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Publication numberUS20080309879 A1
Publication typeApplication
Application numberUS 11/768,447
Publication dateDec 18, 2008
Filing dateJun 26, 2007
Priority dateJun 13, 2007
Also published asUS7771051
Publication number11768447, 768447, US 2008/0309879 A1, US 2008/309879 A1, US 20080309879 A1, US 20080309879A1, US 2008309879 A1, US 2008309879A1, US-A1-20080309879, US-A1-2008309879, US2008/0309879A1, US2008/309879A1, US20080309879 A1, US20080309879A1, US2008309879 A1, US2008309879A1
InventorsRahim Hirji
Original AssigneeRahim Hirji
Export CitationBiBTeX, EndNote, RefMan
External Links: USPTO, USPTO Assignment, Espacenet
Near eye opthalmic device
US 20080309879 A1
Abstract
The ophthalmic device comprises a memory, display, image data and user input. Image data stored on the memory is used to generate a plurality of visual acuity images. The user input is operable by a user to select selected visual acuity images from the plurality of visual acuity images for display on the display.
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Claims(17)
1. An ophthalmic device comprising
a memory;
a display linked to the memory;
image data stored on the memory for generating a plurality of visual acuity images, wherein each visual acuity image in the plurality of visual acuity images is configured to provide diagnostic information for an eye viewing the visual acuity image from up to 28 inches away;
a user input operable by a user to select a selected visual acuity image from the plurality of visual acuity images for display on the display; and
a processor for retrieving the image data from memory to generate the selected visual acuity image on the display.
2. The ophthalmic device as defined in claim 1 wherein the device has a weight of under 4 lbs.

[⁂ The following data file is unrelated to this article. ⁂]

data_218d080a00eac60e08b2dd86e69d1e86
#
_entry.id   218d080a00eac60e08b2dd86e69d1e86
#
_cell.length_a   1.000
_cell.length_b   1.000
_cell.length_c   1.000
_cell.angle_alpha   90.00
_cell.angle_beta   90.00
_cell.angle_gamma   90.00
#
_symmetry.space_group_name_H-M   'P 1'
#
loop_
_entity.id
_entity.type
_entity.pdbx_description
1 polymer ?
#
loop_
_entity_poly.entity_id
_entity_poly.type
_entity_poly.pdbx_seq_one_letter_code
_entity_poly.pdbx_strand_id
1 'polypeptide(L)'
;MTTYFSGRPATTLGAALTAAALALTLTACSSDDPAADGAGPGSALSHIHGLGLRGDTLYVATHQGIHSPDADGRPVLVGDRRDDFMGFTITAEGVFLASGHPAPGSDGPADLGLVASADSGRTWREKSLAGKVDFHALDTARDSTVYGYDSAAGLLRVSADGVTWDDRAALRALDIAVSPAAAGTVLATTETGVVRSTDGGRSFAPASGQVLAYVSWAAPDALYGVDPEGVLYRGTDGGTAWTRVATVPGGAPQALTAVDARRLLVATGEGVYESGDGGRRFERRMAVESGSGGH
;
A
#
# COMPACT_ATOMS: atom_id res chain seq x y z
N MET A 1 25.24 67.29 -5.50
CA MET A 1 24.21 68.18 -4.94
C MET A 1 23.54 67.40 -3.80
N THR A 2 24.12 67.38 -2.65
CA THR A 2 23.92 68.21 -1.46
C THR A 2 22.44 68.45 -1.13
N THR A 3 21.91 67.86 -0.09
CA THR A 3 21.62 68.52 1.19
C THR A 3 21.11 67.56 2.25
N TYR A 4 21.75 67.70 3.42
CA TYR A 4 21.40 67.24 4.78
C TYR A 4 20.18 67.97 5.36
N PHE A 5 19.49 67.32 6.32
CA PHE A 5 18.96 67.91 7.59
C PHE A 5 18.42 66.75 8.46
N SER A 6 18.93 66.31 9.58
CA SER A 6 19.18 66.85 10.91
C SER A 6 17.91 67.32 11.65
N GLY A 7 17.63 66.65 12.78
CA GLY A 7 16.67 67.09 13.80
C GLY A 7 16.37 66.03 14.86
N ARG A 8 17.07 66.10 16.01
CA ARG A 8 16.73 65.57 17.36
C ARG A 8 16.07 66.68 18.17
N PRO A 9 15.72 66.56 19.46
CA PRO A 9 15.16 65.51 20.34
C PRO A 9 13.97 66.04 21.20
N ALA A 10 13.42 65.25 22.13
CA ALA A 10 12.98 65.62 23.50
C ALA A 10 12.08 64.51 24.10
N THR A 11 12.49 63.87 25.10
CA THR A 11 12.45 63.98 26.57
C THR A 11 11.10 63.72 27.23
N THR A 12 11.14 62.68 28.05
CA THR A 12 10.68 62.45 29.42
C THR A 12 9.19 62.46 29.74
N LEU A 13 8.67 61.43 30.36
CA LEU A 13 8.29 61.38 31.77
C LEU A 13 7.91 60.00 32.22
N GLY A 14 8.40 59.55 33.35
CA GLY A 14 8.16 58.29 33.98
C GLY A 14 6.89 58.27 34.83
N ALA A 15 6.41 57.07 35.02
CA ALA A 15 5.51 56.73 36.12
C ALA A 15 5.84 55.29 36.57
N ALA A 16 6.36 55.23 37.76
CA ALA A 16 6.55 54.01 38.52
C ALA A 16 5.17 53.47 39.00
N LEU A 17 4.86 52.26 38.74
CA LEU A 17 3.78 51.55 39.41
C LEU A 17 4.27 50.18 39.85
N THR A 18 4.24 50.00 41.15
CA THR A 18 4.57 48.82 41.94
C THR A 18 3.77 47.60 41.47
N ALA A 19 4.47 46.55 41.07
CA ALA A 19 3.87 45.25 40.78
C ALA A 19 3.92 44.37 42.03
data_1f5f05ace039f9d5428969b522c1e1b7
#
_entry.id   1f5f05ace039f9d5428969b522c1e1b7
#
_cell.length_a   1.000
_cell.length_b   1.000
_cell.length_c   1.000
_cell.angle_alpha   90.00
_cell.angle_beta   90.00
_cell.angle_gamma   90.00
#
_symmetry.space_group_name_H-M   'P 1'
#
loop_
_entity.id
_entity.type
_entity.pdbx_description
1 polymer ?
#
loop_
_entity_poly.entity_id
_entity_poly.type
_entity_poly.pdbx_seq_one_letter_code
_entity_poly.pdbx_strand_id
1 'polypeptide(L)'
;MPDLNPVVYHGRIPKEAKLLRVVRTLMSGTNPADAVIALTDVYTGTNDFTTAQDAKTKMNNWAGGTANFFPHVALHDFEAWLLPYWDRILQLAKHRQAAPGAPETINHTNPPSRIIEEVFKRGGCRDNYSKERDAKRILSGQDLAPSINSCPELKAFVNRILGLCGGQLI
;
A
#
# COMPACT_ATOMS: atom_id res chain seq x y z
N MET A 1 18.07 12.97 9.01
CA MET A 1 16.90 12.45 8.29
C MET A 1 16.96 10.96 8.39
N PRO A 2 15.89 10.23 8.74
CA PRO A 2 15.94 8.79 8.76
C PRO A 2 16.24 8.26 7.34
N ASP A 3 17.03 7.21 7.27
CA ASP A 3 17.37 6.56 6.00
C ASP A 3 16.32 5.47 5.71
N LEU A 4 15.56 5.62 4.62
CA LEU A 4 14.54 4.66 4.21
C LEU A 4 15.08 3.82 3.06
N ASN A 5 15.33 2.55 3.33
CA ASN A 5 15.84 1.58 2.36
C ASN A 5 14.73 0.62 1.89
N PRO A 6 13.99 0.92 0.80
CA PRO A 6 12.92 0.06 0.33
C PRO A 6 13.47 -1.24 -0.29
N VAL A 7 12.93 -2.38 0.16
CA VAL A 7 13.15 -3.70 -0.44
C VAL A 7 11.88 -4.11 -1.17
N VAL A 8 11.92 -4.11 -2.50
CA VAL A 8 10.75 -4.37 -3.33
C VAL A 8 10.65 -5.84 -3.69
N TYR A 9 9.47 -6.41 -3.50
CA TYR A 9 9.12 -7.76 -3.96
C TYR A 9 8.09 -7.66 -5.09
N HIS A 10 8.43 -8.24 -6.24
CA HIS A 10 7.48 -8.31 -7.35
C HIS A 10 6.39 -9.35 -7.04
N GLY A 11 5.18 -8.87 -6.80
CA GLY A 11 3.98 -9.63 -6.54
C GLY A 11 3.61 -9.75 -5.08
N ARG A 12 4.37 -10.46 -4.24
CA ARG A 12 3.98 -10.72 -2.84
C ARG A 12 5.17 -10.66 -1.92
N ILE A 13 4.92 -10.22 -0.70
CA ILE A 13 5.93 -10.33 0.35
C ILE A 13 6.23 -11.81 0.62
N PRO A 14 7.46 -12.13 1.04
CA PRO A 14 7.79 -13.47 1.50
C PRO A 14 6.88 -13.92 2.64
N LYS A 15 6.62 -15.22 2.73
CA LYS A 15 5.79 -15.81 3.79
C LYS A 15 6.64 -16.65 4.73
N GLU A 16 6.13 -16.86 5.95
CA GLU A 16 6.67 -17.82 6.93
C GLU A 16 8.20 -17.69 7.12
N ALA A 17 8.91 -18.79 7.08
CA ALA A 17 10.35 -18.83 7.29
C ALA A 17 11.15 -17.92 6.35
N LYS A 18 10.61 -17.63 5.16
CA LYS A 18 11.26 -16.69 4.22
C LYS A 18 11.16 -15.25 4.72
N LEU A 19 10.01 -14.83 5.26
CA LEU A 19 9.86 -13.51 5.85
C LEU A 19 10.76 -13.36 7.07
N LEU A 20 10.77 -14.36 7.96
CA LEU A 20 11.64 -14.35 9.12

3. The device of claim 1, wherein the plurality of visual acuity images are a plurality of standardized visual acuity testing charts comprising at least one of a Snellen Chart, an ETDRS Near Chart, a Tumbling E Chart, a Lea Chart, a Picture Symbol Chart, a Low Vision Chart, an Amsler grid Chart, a Number Chart, a Von Graefe Phoria chart, a Fused Cross Cylinder Chart, a Monocular Cross Cylinder Chart, a Vision Therapy Test Chart, a Hart Chart and a Landolt C test Chart.
4. The device of claim 2, further comprising a patient input operable by a patient viewing the selected visual acuity image on the display to indicate an area of impaired visual acuity, wherein the memory is operable to store the area of impaired visual acuity.
5. The device of claim 4, wherein the selected visual acuity image is an Amsler Grid, and the memory is operable to store at least one selected area of the Amsler Grid, selected by the patient using the patient input.
6. The device of claim 4 wherein the user input is operable by the user to enter a patient identifier for identifying the patient and the memory is operable to store the area of impaired visual acuity in association with the patient identifier for the patient.
7. The device of claim 1 further comprising a coupling for mounting the device on a support structure, wherein the coupling is selectably operable to release the device from the support structure.
8. The device of claim 7, wherein the support structure is a phoropter rod, for measuring a distance of the coupling from a phoropter.
9. The device of claim 7, wherein the coupling comprises a lock for switching between a static mode and a dynamic mode, wherein in the static mode, the coupling is secured at a point along the length of the support structure, and in the dynamic mode the coupling is movable along the support structure.
10. The device of claim 9, wherein the support structure is a phoropter rod.
11. The device as defined in claim 1 wherein the display is a high resolution LCD.
12. The device as defined in claim 3 wherein the display is further operable to display a chart menu listing a plurality of chart identifiers, wherein for each chart in the plurality of standardized visual acuity testing charts, the user input is operable by the user to select the chart by selecting a corresponding chart identifier in the plurality of chart identifiers.